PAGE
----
Given the daunting mutual risks, it is unsurprising to find officials at the center of the impasse groping to avoid a showdown. Senior members of the Senate Judiciary Committee, including Republican Chairman Arlen Specter and Democrat Chuck Schumer, have suggested that one way out would be to pay more attention to (or, as critics might counter, to reinterpret) the constitutional provision calling on the president to obtain the Senate's advice in connection with judicial appointments.

Senator Specter maintains that “[t]he advice clause in the Constitution has been largely ignored[,]” and has even gone so far as to urge the Bush administration to consult with Senate Democrats before nominating any new Supreme Court justices. Similarly, the Washington Post reports that Senator Schumer has proposed the creation of a “small, bipartisan group” of senators that “should meet with the president sometime in the next few weeks and eventually even make joint recommendations to the president of nominees that are highly qualified and could get broad, bipartisan support in the Senate.”

To the extent they may alleviate tensions and foster a more cordial and promising environment, these proposals should not be dismissed out of hand. Naturally, the White House believes it already does plenty of consulting, that its nominees are already subjected to rigorous congressional vetting, and that what it needs is an up-or-down vote on its choices, not help making the choices from people who don't share its predilections about the proper role of the courts. This, however, ain't beanbag, and one has to ask whether more intrusive consultation, however undesirable it may be, is preferable to even less savory alternatives, such as a continuation of the filibusters (quite likely soon extended to the Supreme Court) or a paralyzed Congress.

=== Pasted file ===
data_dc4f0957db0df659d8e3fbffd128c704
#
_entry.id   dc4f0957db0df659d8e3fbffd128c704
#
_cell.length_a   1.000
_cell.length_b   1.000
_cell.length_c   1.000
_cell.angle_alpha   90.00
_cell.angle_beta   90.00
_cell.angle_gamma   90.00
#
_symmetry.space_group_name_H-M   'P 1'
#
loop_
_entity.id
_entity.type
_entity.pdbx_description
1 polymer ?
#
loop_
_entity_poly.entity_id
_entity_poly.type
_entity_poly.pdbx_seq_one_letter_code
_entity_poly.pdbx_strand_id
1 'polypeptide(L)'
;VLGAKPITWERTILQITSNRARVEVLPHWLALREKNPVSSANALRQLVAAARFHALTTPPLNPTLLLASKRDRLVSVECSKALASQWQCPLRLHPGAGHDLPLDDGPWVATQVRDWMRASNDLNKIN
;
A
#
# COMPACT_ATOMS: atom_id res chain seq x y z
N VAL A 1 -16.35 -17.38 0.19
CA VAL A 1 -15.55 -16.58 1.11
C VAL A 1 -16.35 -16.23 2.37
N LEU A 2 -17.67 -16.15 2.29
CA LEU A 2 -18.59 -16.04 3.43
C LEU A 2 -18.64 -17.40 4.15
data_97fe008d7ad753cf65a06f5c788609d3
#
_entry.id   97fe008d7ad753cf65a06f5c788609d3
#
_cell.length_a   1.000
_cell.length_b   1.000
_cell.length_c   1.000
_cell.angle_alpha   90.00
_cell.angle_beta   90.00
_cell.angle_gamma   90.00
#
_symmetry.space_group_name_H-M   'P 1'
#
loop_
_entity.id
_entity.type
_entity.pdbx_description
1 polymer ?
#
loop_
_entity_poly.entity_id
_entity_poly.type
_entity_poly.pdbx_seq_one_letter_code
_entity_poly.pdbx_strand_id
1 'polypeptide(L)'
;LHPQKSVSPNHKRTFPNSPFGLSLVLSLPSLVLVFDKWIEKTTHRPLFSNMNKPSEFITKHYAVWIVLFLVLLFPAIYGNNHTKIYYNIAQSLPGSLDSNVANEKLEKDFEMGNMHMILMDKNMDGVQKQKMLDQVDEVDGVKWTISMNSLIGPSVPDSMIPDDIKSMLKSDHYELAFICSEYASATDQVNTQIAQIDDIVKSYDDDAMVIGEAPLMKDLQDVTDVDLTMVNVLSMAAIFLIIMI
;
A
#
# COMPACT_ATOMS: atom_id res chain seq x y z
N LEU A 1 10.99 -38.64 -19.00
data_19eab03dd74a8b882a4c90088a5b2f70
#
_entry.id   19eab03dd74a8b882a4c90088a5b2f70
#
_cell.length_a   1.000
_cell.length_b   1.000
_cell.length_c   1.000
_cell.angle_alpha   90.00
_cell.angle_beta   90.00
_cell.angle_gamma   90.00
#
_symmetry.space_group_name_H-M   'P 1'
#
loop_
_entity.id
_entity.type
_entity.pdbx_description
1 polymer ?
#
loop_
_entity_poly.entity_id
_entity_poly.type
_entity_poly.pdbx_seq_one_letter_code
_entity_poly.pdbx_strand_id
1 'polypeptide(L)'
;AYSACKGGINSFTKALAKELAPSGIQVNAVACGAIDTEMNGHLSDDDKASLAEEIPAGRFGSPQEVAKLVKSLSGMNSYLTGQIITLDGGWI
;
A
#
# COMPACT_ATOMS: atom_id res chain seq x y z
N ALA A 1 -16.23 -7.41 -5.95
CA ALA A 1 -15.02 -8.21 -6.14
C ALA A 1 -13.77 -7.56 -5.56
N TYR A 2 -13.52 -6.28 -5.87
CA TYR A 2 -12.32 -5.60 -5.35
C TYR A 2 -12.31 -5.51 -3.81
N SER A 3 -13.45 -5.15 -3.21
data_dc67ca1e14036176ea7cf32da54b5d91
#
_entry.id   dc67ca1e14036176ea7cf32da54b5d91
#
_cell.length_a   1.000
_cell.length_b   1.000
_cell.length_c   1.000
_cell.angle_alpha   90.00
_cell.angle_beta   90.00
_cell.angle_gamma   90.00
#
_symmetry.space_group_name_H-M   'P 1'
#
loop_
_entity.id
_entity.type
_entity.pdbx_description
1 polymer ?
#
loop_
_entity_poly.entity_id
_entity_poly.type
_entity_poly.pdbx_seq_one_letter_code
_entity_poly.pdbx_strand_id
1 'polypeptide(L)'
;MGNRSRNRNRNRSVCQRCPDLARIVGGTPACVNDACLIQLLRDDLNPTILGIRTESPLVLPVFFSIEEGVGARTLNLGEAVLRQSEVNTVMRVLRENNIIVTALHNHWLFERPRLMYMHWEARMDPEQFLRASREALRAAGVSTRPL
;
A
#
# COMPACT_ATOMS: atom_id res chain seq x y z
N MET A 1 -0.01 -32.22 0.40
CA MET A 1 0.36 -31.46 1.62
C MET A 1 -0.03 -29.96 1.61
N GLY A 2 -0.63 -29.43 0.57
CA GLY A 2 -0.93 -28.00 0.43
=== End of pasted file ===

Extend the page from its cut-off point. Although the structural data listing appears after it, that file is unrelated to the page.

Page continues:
Nevertheless, whatever President Bush decides to do, he must make clear that any accommodations are in his discretion, not because the appointments clause mandates them. Judiciary Committee members of both parties pay close attention to developments in the law and tend to know the bar and the academy extremely well. Thus, it is conceivable that the administration could learn some valuable information in a consultative process. Democrats, moreover, could find that an openness to dialogue would offer them both more meaningful influence in the matter of appointments and a graceful way of stepping back from the abyss. But such a process should only happen if it is conceded up front that the president would be submitting to it voluntarily, and that he would not be bound to accept, or take any action on, Senate recommendations.